Country Life was there when the handpiece buzzed at the 17th World Shearing and Woolhandling Championships in Invercargill.
It was the first time the event had been hosted in the South Island and competitors came from as far afield as Iceland and Switzerland.
Shearing Sports chairman and organising committee member Sir David Fagan says that with 32 counties represented, these world champs were the biggest yet.
The competitor skill level was wide-ranging.
"There are always going to be the top echelon who are going to be the favourites, but that's not what the event's really about. It's about the camaraderie and the clash of cultures but, at the same time, there is also a seriousness to the top level of competition."
Invercargill's ILT Stadium was converted into the world's largest shearing shed for the event. Shearing contractor and former New Zealand representative, Dion Morrell and 1994 world champion Alan McDonald handpicked the 4,500 Romney sheep that were shorn during the four-day competition.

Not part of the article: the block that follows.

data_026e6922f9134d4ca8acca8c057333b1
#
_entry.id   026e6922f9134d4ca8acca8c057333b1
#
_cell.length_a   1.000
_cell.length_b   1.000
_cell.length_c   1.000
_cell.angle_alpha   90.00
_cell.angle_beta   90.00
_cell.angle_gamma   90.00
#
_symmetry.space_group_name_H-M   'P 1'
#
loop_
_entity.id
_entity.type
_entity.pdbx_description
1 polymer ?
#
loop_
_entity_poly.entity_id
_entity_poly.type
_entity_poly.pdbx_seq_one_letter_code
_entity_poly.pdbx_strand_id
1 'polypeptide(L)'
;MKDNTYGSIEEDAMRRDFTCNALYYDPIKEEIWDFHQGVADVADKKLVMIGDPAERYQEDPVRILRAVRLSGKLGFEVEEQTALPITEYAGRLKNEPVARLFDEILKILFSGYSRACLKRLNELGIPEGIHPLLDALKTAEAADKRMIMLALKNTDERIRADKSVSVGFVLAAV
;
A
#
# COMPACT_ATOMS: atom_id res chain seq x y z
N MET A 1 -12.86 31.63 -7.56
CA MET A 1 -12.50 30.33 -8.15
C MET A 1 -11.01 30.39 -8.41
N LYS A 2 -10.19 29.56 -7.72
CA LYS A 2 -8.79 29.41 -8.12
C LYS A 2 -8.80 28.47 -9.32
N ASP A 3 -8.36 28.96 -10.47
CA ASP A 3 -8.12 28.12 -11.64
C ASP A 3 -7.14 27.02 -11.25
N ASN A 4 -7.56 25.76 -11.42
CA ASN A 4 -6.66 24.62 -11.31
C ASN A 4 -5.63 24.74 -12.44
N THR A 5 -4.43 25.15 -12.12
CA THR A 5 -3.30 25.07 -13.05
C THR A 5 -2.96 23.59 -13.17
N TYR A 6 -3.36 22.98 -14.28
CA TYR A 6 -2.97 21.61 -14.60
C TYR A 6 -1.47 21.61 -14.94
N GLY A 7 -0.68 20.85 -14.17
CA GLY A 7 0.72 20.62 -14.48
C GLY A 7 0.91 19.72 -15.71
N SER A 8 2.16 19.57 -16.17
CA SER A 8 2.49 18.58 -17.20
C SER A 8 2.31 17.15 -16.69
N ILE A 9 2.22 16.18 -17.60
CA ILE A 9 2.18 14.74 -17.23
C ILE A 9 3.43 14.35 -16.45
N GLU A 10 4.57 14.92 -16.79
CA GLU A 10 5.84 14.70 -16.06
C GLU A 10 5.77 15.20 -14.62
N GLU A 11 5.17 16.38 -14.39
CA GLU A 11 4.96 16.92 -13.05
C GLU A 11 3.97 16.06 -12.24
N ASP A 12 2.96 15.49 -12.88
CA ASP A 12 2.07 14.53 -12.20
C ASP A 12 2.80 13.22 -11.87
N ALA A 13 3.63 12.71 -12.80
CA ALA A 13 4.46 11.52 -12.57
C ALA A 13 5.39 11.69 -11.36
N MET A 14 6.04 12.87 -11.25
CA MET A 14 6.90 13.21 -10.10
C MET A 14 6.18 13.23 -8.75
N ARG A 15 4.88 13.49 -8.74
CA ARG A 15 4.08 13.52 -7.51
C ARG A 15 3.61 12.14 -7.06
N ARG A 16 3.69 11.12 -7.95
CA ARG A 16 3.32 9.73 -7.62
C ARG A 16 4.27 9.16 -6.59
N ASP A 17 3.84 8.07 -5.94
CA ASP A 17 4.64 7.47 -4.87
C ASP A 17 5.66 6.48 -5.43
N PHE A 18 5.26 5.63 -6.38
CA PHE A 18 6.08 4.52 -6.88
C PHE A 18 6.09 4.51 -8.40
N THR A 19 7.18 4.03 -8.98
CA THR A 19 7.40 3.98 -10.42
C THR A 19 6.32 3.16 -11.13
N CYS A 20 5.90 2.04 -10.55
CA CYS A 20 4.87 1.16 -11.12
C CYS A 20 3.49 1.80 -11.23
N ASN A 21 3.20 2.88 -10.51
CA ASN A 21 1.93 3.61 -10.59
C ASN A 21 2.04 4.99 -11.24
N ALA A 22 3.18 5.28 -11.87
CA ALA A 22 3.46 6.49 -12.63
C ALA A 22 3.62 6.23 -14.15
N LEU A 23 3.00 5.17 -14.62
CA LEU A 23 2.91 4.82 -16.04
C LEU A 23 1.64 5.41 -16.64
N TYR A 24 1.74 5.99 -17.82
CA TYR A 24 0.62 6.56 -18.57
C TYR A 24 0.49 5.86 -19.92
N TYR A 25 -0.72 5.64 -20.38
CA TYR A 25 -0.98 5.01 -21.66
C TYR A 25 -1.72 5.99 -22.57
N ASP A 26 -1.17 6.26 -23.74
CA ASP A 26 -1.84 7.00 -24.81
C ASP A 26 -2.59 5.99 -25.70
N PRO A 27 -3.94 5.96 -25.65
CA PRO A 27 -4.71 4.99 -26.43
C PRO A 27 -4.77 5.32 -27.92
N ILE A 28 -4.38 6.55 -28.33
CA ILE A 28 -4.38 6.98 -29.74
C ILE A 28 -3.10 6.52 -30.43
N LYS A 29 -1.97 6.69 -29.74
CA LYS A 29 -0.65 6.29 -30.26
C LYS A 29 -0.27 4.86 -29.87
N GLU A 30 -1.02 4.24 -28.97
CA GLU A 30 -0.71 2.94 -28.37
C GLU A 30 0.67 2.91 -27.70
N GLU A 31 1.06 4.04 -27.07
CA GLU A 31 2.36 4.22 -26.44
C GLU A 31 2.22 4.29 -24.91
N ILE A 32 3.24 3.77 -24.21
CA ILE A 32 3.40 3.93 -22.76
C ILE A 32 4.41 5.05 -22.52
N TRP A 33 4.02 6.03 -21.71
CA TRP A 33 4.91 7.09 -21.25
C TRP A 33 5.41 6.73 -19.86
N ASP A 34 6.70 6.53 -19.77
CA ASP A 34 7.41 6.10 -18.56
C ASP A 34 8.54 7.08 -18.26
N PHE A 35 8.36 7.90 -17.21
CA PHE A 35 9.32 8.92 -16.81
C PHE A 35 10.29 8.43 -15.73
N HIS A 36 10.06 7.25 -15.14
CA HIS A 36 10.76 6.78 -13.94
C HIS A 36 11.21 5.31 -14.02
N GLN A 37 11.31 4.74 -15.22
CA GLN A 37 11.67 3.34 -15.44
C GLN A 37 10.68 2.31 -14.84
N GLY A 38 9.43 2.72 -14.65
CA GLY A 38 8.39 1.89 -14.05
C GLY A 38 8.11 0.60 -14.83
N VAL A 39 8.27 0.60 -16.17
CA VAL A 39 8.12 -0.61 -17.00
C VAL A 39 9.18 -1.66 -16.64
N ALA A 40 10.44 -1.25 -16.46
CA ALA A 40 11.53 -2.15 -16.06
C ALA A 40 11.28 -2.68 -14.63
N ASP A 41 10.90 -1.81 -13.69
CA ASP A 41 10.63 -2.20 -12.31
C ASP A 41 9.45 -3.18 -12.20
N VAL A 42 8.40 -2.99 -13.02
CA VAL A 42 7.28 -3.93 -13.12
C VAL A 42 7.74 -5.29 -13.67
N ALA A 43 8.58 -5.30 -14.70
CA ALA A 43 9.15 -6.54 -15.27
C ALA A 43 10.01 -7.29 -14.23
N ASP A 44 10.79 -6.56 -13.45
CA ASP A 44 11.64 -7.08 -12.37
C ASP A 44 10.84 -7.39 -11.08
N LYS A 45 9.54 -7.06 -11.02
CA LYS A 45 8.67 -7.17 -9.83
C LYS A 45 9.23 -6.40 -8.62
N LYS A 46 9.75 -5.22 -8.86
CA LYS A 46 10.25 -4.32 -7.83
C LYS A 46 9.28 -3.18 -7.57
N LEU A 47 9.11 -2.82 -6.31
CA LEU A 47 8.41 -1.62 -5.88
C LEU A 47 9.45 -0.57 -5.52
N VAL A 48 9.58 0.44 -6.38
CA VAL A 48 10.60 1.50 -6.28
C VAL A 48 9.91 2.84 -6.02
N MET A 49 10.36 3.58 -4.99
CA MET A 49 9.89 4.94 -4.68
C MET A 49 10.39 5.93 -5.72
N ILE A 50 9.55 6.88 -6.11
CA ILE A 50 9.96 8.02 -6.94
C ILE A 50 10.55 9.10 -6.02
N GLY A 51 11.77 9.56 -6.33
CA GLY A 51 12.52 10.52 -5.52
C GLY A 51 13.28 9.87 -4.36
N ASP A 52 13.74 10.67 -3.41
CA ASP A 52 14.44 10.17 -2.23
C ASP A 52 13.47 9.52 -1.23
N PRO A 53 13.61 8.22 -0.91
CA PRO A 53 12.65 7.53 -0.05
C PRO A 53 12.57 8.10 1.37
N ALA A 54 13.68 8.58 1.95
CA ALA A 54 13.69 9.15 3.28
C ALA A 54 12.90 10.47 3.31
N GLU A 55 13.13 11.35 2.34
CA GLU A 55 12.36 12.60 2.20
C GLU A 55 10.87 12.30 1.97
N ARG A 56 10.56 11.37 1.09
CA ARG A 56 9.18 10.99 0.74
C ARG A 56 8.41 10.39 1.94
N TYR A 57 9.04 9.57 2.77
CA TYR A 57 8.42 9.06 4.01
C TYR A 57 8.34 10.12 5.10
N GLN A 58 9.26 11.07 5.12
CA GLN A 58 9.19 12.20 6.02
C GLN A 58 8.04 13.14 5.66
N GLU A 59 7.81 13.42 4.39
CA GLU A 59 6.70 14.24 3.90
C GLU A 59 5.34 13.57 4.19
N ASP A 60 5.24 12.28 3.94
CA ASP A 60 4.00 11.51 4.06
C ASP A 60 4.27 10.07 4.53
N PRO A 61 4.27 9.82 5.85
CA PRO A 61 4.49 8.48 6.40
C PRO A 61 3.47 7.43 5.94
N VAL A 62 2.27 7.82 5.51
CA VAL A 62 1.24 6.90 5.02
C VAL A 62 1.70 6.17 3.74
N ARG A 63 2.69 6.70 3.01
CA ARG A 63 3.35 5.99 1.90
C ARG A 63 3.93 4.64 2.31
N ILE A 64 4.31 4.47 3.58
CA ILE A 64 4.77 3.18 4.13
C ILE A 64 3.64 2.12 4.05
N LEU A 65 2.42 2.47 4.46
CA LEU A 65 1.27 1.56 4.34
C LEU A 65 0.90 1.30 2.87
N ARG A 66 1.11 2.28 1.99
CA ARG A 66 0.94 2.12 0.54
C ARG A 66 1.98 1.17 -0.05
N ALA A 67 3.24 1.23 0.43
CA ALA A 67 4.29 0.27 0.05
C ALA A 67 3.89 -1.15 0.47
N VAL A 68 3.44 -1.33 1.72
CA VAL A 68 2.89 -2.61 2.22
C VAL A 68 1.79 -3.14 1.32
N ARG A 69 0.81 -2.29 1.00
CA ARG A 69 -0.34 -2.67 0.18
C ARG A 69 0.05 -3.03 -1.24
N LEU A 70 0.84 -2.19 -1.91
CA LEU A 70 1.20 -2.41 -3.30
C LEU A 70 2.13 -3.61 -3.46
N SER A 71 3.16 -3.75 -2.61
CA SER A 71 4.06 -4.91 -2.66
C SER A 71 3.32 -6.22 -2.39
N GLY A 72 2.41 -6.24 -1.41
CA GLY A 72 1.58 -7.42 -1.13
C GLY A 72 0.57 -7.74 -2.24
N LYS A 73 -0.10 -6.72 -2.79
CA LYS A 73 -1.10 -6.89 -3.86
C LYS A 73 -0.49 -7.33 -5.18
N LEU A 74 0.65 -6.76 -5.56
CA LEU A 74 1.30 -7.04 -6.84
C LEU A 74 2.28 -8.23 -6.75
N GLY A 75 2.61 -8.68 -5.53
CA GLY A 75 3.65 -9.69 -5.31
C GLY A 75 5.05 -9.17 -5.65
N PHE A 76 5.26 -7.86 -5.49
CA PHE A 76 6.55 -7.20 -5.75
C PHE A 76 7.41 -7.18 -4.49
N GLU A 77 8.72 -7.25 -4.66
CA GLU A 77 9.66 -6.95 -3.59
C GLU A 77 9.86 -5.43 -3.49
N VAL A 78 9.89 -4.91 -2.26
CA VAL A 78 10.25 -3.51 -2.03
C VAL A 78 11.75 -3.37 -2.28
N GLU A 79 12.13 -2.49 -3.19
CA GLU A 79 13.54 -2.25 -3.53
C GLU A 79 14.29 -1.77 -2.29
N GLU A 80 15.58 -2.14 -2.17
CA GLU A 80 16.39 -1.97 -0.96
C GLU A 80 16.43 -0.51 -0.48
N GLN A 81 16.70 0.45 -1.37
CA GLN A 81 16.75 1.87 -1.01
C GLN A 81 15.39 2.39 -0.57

The sheep came from several farms in Southland.
"On one farm we had 10,000 two-tooths to choose from, so first we cut down the mob on size and then focused on wool type. We wanted something a bit coarser that really combs in order to take the lottery out of each shearers shear," says Dion.
Hawkes Bay shearer John Kirkpatrick beat Scottish rival Gavin Mutch to claim his first world title and Joel Henare took out the All Nations Woolhandling final in front of a 4,000 people.
The World Championships takes place every two years, alternating locations between the northern and southern hemispheres. In 2019 it will be held in France.